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Reactive statement to social care reform proposals – Stephen Morgan MP

Responding to the government’s announcement on funding for social care today, the member of parliament for Portsmouth South, Stephen Morgan, said:

“The social care system is in crisis, but the government’s manifesto breaking proposals to fund its reforms would hit working people hardest, particularly low earners, young people and businesses still recovering from the impacts of the pandemic.

“The fairest way to pay for social care is through progressive taxation, not a rise to national insurance that is not only morally backward, but economically too.

“I have written to the Prime Minister, launched a city-wide survey and hosted a local meeting with the Shadow Minister responsible on this issue. I am also currently holding roundtable meetings with care providers and service users and I will continue to ensure the government produces the comprehensive response this crisis demands.

“Portsmouth and the wider country have for too long needed a clear and long-term plan that is serious about fixing the social care crisis quickly, not one that kicks the can down the road.”

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Stephen Morgan MP raises concerns over access to city’s healthcare following survey  

Stephen Morgan MP has once again raised concerns that a worrying number of people in Portsmouth are not getting access to GP care when they need it, following a new survey being published. 

 

Responses to the GP patient survey showed that 14.9% of patients surveyed in Portsmouth said they ‘did not find it easy to get through to their GP practice on the telephone’, and 17% of patients either ‘were not given an appointment or were unable to take up the appointment they were offered’. In addition, 6.4% in Portsmouth said it was ‘not easy to use their practice’s website’ to access information they needed.

  

The most deprived areas in the country have poorer access to healthcare and poorer health. The poorest areas have fewer GPs per head, and nationally, GPs working in the most-deprived areas of England get 7 per cent less funding per patient than those in more affluent areas. Men living in the least deprived communities can expect to live 9.4 years longer than those in the most deprived, with the gap around 7.4 years for women.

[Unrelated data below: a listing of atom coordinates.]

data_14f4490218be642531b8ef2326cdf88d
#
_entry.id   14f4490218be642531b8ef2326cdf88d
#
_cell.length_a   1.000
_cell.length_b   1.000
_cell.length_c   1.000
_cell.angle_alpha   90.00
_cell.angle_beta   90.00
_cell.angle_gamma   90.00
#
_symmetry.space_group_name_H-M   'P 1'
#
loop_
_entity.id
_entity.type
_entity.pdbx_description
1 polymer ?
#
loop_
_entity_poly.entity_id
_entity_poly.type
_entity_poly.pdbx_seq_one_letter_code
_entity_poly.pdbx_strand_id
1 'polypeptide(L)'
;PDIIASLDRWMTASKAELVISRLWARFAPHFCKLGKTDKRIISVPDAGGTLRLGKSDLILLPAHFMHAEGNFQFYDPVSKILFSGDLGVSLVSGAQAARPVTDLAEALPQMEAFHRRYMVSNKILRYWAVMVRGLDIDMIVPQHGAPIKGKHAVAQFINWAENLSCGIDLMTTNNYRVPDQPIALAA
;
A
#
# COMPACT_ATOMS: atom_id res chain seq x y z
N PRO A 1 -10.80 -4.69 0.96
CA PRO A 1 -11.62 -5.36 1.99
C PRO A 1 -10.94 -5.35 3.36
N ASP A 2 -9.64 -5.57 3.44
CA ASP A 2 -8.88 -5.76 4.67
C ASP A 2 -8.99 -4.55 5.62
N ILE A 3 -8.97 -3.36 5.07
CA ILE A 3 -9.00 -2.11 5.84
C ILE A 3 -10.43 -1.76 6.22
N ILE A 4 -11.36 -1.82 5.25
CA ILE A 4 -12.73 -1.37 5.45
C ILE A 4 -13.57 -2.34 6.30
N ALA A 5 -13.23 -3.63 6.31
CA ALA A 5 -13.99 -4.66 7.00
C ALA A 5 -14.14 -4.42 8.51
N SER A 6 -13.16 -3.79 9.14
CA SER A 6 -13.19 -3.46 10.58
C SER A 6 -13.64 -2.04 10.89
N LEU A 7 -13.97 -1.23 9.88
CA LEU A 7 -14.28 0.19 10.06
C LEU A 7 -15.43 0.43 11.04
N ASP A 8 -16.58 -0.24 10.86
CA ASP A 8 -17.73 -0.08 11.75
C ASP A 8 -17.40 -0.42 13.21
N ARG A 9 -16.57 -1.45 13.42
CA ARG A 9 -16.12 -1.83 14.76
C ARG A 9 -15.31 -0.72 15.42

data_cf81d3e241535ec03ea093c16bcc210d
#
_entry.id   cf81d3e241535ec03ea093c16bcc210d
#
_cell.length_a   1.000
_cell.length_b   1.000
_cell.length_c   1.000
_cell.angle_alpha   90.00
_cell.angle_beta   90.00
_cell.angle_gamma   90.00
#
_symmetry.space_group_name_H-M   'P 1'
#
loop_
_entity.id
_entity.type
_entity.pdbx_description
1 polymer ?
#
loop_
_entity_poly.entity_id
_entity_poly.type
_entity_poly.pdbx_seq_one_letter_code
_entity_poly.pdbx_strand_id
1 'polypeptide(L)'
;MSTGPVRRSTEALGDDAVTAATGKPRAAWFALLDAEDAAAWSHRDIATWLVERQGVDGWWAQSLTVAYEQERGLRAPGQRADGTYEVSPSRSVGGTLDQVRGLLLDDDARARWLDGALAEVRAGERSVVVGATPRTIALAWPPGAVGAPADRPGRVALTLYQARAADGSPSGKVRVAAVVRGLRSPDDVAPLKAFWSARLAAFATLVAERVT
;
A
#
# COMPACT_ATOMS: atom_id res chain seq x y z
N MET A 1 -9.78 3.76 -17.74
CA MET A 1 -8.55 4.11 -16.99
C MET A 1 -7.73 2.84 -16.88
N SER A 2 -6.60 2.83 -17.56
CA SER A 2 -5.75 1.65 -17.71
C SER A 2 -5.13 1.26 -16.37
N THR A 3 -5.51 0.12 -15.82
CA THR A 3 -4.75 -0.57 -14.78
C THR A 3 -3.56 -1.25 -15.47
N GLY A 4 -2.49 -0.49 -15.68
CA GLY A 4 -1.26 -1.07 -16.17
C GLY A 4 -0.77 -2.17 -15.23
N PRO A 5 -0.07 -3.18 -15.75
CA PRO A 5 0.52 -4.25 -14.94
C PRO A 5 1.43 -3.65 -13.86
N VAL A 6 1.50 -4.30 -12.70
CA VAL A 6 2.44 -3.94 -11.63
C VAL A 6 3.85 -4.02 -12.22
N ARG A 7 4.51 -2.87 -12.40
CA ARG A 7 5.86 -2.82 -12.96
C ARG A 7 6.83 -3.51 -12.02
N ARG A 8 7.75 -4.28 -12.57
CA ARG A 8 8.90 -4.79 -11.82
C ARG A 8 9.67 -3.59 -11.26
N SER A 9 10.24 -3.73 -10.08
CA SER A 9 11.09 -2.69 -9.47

These figures reflect increasing concerns being raised by constituents in the city MP’s postbag which is why he has lobbied the Health Secretary to tackle the issue, written to the local decision-makers and has vowed to take further action when Parliament returns. 

 

According to latest data, 5.5 million people are currently on waiting lists for vital medical treatment – with numbers at a record high for three consecutive months.

 

Labour says the Government’s Health and Care Bill does nothing to tackle waiting times or improve access to healthcare in communities that need it, including in Portsmouth. 

 

The Member of Parliament for Portsmouth South, Stephen Morgan MP, said: 

“It’s really concerning that patients in Portsmouth are struggling to see their GP and get the care and information that they need. 

 

“Primary care is essential to keeping people in Portsmouth healthy and patients must be put first. 

“Government need to ensure that local GP services are accessible to all in our community and are properly resourced, so that everyone is able to see a doctor when they need to. 

“I will continue to take action on our city’s concerns by raising these matters with Ministers”.

Shadow Health Secretary Jonathan Ashworth MP said:

“It’s unacceptable that patients are unable to see their GP particularly in poorer areas thanks to years of Tory underfunding and cuts. 

 

“Instead of investing sufficiently in general practice, Sajid Javid is embarking on a top-down reorganisation of the NHS that imposes a tight financial straight jacket on local areas while side-lining family doctors.

 

“Ministers should put patients first, and expand access to health care to bring waiting lists down rather than a distracting NHS restructuring.”

Mr Morgan has previously demanded the government ‘cuts the rhetoric’ and supports the NHS after research from his office showed the number of people waiting for treatment in Portsmouth had continued to rise.